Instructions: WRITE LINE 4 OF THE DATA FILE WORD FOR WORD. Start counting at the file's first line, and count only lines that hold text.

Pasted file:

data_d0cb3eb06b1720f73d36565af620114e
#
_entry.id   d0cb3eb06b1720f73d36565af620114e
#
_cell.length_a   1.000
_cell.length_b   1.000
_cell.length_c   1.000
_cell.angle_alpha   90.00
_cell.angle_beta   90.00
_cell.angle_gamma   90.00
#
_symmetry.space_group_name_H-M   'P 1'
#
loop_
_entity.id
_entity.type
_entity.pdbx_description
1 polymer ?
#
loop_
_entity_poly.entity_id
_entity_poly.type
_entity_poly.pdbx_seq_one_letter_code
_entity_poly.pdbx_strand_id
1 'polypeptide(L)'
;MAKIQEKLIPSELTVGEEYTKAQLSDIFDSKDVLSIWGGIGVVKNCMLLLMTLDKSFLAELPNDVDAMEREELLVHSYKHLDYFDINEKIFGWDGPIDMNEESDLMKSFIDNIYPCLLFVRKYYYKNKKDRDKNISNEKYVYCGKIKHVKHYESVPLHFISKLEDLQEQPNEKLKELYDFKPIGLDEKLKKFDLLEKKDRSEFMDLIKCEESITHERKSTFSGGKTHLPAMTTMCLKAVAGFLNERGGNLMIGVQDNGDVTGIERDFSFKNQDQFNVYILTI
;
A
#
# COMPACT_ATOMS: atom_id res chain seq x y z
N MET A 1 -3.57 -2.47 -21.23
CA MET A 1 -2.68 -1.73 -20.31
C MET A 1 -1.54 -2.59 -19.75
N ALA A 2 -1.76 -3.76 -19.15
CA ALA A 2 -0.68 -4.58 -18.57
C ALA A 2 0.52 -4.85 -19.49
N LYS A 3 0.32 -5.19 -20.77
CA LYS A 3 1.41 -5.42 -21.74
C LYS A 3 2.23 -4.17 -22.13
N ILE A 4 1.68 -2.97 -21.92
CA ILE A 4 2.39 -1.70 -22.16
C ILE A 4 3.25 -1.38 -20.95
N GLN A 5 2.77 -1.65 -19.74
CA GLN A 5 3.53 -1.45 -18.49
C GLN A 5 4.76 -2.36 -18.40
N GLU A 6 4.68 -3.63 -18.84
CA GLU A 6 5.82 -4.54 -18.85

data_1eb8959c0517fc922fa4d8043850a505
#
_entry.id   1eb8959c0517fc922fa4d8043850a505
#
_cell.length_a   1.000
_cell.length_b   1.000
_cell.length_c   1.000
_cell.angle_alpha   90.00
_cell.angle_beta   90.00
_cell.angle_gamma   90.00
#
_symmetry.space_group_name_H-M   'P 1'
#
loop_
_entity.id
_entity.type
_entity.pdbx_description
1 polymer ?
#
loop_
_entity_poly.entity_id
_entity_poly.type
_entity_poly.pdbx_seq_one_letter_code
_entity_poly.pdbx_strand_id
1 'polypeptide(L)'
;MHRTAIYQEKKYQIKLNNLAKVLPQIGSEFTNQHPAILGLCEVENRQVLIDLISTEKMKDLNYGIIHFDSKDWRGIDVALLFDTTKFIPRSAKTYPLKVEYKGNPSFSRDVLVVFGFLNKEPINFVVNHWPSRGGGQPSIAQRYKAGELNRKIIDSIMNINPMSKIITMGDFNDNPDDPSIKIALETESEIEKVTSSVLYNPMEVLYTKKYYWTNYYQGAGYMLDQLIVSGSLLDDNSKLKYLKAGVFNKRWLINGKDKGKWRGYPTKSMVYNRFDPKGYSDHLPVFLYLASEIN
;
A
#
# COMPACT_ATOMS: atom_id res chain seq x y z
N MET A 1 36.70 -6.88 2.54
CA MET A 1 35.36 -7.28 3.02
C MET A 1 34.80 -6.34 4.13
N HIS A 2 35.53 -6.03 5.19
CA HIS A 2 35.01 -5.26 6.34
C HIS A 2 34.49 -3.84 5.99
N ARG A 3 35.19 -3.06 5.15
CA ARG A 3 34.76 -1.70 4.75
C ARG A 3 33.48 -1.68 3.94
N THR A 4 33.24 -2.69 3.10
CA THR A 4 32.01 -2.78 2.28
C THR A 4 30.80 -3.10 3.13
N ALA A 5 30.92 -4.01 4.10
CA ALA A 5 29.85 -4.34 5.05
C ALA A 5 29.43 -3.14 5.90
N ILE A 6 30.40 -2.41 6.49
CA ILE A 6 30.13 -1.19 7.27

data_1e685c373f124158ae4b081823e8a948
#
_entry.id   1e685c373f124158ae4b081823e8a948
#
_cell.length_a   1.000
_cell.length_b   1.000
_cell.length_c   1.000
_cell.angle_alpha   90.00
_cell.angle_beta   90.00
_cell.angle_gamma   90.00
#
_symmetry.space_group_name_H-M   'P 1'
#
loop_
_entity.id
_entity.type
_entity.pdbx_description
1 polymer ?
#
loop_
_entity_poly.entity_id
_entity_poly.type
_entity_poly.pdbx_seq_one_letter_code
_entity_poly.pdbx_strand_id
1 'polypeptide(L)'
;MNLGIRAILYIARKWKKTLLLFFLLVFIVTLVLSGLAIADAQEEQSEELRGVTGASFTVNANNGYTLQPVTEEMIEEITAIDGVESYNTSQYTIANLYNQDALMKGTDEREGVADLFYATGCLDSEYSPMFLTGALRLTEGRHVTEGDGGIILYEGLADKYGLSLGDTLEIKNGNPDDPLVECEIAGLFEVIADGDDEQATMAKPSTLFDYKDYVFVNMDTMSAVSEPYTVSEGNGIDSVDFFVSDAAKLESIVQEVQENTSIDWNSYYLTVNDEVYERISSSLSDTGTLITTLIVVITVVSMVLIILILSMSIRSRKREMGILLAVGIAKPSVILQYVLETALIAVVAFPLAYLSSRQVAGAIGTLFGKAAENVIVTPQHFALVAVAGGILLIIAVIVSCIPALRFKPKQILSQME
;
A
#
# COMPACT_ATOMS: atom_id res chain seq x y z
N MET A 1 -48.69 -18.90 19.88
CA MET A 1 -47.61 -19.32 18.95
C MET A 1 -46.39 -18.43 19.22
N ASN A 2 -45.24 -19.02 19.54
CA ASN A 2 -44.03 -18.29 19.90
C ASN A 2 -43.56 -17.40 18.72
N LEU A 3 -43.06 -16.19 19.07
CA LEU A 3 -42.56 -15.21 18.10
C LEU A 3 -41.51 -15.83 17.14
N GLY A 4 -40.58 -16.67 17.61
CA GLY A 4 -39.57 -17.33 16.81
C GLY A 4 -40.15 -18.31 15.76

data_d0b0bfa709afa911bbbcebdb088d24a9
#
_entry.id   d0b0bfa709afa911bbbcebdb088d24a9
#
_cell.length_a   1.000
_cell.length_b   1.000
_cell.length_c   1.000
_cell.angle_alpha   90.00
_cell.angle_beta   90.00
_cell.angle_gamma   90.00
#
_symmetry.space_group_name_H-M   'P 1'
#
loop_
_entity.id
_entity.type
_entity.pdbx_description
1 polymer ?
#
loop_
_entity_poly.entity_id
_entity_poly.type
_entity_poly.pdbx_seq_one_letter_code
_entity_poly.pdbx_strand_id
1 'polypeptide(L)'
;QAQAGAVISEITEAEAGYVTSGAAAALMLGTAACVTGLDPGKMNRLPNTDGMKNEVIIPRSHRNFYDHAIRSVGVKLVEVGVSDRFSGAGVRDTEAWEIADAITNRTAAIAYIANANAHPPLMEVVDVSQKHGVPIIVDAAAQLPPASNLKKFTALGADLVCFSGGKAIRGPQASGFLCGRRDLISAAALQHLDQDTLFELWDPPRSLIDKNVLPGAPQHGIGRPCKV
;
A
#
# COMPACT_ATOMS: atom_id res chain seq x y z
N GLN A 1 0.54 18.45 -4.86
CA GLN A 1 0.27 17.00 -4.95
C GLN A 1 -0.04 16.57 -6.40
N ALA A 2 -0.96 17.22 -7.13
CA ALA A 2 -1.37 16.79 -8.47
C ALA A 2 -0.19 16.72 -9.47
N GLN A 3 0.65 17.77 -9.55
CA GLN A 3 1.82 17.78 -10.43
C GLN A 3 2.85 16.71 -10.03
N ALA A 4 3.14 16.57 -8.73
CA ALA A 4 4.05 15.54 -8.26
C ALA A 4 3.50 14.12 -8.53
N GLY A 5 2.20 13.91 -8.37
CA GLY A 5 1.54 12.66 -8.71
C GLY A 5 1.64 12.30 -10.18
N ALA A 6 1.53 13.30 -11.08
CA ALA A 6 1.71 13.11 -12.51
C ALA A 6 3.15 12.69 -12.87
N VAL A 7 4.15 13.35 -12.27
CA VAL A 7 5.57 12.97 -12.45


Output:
#